Lots of folks bought a new TV in time to enjoy the Super Bowl and often the old TV winds up in a bedroom. It's crucial to ensure that any TV in your home is installed in a way that doesn't pose a hazard to kids. Televisions were involved in furniture tip-over accidents that killed 206 children ages 8 and younger in the United States during the years 2000 to 2011, according to the Consumer Product Safety Commission. And in the years 2009-2011 alone, 12,700 children under age 10 were brought to hospital emergency departments due to injuries involving TV tip-overs, the CPSC reported. The problem involves both older tube TVs and newer flat-screen models. Fortunately, with either type of TV, such tragedies are easily prevented.
Portable electric space heaters provide heat quickly without the risk of carbon monoxide poisoning, making them a quick way to provide extra warmth to a chilly family room. But if you have little kids, it's safest to keep them away space heaters--electrical or otherwise. Here are additional tips for using space heaters safely.
Can kids drink too much milk? Maybe, according to a new study from the American Academy of Pediatrics. It found that while getting enough is key for strong bones, excessive amounts might reduce the amount of iron in the blood, which is important for brain and psychomotor development.
It's such fun to watch your child rip open a holiday present and find just what he was hoping for. But as a savvy consumer, you should know that toys are frequent hazards. In 2011, the most recent year for which the U.S. Consumer Product Safety Commission has statistics, an estimated 262,300 toy-related injuries were treated in U.S. hospital emergency departments and there were 13 deaths related to toys.
Parents know the drill--they want their little ones to have a super-fun and not-too-spooky time trick-or-treating, all the while staying safe. No problem: Follow these handy tips and your little princess, Batman, or Spider-Man should be good to go.
About 183,000 toilet locks and 685,000 cabinet locks from Safety 1st are being recalled, warned two government agencies, the U.S. Consumer Product Safety Commission and Health Canada. The locks fail to keep children out of toilet bowls and prevent drowning nor do they secure household cabinets which may contain harmful home cleaners and other chemicals.
Most parents routinely strap their young school-aged kids into boosters, even for a 1-mile trip to the supermarket. But when it comes to carpooling, parents are a lot less consistent in their use of booster seats, according to a study published online in January 2012 by the journal Pediatrics.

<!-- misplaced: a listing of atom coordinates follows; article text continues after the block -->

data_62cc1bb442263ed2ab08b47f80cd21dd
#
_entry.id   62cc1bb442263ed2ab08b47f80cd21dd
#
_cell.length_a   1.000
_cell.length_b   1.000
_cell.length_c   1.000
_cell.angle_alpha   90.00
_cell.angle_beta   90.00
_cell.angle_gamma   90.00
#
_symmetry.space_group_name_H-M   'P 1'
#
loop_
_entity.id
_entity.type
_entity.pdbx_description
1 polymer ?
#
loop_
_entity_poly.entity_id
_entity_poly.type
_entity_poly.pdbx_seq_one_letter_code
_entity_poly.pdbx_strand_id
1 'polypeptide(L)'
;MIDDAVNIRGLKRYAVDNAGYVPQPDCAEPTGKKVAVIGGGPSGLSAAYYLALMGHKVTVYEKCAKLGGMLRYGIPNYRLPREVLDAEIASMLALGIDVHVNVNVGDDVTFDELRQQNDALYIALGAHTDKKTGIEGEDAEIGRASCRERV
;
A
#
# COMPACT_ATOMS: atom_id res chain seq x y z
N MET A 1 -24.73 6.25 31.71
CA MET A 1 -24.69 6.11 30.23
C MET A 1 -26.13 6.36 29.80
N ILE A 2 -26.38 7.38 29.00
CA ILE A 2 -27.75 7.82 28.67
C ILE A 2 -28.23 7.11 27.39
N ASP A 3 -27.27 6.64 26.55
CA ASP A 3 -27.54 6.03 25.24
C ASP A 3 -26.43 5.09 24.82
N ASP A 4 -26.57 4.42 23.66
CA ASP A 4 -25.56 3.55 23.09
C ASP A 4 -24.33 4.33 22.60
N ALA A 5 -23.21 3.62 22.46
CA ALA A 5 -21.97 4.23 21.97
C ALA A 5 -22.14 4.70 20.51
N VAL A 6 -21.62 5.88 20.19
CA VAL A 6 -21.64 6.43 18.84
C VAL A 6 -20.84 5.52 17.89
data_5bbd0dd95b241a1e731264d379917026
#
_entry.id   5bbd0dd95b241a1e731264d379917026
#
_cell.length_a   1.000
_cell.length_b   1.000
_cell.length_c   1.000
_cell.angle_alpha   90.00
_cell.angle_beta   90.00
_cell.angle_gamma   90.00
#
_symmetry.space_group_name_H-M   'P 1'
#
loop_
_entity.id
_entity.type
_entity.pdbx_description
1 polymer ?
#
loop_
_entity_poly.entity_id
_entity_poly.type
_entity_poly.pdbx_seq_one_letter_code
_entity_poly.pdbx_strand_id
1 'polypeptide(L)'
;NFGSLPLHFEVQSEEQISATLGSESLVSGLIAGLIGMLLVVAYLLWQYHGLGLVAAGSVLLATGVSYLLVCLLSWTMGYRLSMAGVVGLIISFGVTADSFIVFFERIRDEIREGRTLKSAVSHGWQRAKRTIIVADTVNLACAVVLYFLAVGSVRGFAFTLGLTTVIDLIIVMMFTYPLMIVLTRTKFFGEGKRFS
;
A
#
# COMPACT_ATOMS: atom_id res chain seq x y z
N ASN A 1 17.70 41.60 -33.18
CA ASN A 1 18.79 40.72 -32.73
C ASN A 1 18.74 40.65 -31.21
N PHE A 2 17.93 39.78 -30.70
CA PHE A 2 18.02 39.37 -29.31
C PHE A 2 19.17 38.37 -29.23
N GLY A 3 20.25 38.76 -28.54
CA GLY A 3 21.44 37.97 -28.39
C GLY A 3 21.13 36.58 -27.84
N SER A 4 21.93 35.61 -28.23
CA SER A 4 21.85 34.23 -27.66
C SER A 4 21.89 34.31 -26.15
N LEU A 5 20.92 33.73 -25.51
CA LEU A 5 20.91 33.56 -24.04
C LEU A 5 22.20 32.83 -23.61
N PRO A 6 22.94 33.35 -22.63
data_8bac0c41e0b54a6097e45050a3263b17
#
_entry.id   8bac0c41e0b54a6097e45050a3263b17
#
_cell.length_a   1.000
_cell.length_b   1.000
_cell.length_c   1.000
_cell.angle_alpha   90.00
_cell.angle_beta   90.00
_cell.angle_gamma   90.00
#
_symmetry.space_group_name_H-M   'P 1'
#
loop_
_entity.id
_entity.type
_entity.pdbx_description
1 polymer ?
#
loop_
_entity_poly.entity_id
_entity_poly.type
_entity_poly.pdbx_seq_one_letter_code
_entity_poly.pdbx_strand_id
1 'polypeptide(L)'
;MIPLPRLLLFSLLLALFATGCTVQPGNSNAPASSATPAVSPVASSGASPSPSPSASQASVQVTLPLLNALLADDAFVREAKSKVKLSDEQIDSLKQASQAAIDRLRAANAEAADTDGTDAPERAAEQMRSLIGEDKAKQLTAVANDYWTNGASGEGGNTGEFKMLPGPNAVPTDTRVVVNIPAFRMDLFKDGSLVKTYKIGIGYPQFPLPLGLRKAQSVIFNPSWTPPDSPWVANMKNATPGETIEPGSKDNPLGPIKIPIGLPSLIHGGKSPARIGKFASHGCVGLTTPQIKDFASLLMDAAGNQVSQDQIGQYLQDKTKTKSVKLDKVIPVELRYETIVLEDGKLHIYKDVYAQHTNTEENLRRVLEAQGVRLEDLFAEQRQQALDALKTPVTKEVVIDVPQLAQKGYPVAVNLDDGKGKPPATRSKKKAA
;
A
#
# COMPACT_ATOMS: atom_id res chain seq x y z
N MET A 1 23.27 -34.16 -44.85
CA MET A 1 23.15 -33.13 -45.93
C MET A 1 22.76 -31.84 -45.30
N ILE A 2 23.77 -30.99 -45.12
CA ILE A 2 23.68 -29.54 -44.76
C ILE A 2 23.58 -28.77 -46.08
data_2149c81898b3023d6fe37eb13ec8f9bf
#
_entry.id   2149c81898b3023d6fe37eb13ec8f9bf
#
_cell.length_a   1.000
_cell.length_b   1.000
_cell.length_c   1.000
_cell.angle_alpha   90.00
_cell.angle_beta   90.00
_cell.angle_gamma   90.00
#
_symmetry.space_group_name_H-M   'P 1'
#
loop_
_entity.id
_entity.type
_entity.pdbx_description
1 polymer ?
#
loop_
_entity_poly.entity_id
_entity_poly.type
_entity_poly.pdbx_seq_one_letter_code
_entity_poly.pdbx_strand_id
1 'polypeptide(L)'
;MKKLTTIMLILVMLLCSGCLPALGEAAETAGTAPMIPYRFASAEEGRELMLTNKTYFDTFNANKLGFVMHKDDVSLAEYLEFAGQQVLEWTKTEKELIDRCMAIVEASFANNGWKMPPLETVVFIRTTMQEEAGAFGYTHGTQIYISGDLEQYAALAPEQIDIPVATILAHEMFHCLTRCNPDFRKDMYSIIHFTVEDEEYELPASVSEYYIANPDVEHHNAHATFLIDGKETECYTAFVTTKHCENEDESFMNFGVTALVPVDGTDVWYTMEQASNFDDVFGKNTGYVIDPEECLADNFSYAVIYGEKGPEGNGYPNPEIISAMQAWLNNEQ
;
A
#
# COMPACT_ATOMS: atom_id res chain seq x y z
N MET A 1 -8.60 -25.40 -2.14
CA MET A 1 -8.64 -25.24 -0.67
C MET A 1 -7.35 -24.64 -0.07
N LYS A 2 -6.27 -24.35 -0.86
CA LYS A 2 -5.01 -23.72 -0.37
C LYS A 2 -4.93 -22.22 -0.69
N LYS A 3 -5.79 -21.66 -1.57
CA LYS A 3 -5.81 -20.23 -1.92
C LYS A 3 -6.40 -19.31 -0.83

Arsenic has been found in some foods that use organic brown rice syrup as a sweetener, including infant formula and cereal bars, according to a new study by researchers at Dartmouth College. The majority of the detected arsenic, a contaminant often found in rice, was the type that is known to be a human carcinogen.
As part of on-going efforts to deal with potential safety hazards in children’s toys, ASTM-International has recently sent revised specifications to the Consumer Product Safety Commission for adoption. These revisions primarily deal with heavy metals and how to measure those quantities; the stability of ride-on toys; strangulation concerns in squeeze toys, cords, straps, elastics, and strings, and rigid projections on bath toys that could potentially puncture a child’s skin or cause other impalement injuries if he were to fall on it.
Winter months in cold climates are a time of dry skin and itchy eyes as we retreat into the dry air of our heated homes. For babies and young children, especially those who are too young to know how to blow their nose, dry indoor air may make them feel even more uncomfortable. Having a good humidifier can provide some relief.
A recent study abstract reveals that fewer than half of children who suffered injuries from car crashes were restrained, with the lowest rate found among blacks, Hispanics, and native Americans.
Visiting relatives for the winter holidays is a treasured and time-honored tradition for many families. Few experiences, after all, can compare to the shared delight of grandparents and grandchildren celebrating each other, along with seasonal festivities. To be sure that your little ones are as safe away from home as they are under your own roof, here are some steps you can take:
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